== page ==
How Consumers Can Strengthen The Manufacturer-Retailer Relationship Featured

  • Written by  Allisha Watkins, Mars

1allishawatkinsIn this exclusive report, Allisha Watkins, Shopper Marketing COE Team Lead, Mars shares details highlighting an 11.3% increase in sales from the "Big Night In" campaign, which also garnered millions of #GameNightIn social media shares.

The candy brand partnered with consumers and Hasbro to encourage families to spend time together playing games at home (while eating candy).


  • M&M/Mars boosted candy sales by 11.3% from the "Big Night In" campaign.

  • The #GameNightIn hashtag drew millions of social media shares.

  • Stakeholders worked together on the strategy during innovation workshops with C Space.

Much has been written of the rapidly changing behaviors of the modern-day shopper, continuously bombarded with marketing messages throughout the path to purchase: at the store, at home, on the phone, even right on the packaging.

Consequently, be it in the physical or virtual aisle, shoppers have been conditioned to filter out the meaningless and irrelevant “stuff,” no matter how prominent the signage or flashy the banner ad. If the product doesn’t “do it” for them, it’s on to the next one.

Even the most beloved brands can’t rely on legacy alone. They have to continuously find new ways to excite and delight in a competitive marketplace with limited shelf space. But always-shifting consumer behaviors and preferences complicate consumer packaged goods (CPG) innovation — especially in retail environments. Yet, innovation becomes all the more essential in order to meet consumer demands — which are always evolving.

At Mars Chocolate, we faced this exact scenario with the world’s largest chocolate brand at the world’s largest retailer. It started with a challenge: continuing to grow consumer demand for M&M’S – and the broader chocolate category. Growing faster meant completely rethinking the chocolate category. Our objectives were aggressive. And we had just four months to develop a winning strategy.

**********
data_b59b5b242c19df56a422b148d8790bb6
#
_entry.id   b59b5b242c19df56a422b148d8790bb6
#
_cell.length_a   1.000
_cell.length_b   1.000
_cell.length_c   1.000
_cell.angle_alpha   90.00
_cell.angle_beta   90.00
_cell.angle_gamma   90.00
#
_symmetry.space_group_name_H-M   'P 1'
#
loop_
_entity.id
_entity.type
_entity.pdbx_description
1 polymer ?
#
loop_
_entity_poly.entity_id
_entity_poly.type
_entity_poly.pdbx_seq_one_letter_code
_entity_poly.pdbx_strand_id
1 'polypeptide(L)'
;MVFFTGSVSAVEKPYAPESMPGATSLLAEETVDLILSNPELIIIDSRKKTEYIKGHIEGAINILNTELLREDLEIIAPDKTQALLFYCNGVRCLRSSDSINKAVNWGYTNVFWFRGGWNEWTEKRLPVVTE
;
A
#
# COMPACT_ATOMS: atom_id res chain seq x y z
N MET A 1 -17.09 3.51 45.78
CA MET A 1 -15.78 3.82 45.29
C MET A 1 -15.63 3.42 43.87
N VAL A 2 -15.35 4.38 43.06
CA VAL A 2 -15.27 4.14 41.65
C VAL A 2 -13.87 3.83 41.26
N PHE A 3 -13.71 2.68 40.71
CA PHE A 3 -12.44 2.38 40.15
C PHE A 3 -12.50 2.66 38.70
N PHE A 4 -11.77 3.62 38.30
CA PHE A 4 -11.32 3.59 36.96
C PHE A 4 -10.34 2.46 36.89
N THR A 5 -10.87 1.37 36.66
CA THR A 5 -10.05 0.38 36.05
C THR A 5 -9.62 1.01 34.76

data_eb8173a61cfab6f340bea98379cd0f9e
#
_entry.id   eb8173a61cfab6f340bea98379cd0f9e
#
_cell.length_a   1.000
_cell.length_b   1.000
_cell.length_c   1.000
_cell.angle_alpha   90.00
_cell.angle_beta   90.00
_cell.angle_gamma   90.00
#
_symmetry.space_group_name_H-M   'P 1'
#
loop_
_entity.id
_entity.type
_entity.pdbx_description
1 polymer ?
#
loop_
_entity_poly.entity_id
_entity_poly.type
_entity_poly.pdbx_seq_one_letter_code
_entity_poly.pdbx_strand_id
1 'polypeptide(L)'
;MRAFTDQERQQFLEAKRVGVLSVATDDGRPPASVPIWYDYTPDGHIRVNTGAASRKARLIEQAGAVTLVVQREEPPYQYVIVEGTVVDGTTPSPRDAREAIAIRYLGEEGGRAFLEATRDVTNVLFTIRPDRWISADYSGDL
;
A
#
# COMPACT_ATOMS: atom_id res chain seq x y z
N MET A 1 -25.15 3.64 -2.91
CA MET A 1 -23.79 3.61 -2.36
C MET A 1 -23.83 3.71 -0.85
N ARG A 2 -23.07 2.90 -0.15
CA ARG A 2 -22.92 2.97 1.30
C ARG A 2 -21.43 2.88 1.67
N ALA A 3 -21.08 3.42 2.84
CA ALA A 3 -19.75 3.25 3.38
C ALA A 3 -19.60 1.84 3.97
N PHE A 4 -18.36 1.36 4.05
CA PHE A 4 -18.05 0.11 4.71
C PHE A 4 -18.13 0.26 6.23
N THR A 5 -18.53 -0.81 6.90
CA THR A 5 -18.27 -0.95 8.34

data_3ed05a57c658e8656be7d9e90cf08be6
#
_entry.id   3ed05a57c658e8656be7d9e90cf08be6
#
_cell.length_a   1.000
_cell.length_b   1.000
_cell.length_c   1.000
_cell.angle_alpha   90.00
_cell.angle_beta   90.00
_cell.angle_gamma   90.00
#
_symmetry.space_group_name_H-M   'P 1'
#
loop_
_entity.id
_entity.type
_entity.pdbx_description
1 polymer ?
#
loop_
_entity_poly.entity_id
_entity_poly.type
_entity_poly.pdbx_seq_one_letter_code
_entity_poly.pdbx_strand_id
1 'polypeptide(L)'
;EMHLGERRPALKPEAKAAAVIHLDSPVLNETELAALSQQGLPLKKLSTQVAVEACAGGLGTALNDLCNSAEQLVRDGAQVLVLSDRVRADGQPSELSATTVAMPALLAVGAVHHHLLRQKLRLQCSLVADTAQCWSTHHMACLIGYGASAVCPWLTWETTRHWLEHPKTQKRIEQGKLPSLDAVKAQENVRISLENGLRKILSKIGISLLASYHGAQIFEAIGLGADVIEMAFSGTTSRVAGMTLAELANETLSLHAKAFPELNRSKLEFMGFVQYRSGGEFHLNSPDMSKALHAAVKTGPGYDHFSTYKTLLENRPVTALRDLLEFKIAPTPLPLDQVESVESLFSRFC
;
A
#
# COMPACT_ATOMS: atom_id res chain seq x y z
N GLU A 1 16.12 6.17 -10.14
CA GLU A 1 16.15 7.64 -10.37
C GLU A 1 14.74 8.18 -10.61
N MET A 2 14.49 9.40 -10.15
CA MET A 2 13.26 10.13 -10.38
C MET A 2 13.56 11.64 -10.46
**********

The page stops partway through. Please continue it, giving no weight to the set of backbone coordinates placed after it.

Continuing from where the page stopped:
We knew the solution had to elicit shoppers’ emotions and connect them to the M&M’S brand in a way that was real and relevant to their lives — and fun. But we couldn’t do it alone. Innovating the retail experience meant pulling in a variety of partners, including the retailer, to succeed. Our most important partner at the table: consumers themselves.

Consumers are the glue that binds retailers and manufacturers together. Achieving a fundamental understanding of their lives — not just the moments where our brand intersects with them — inspires everyone to think and act in entirely new ways. In our case, consumers would bring fresh perspectives to our strategy, and get our partners on the same page.

Discovering Successful Solutions, Together

1MMsOn the surface, working with consumers may appear easy — just find a sample set and survey away. However, our strategy demanded a collaborative approach.

In co-creation and innovation workshops with C Space, we assembled consumers, Mars product and marketing leaders, agency partners, and the retailer stakeholders together in one place to learn from each other. We partnered with consumers to think not as shoppers but as brand consultants, giving them defined parameters within which to ideate, strategize, and design solutions to increase M&M’S visibility.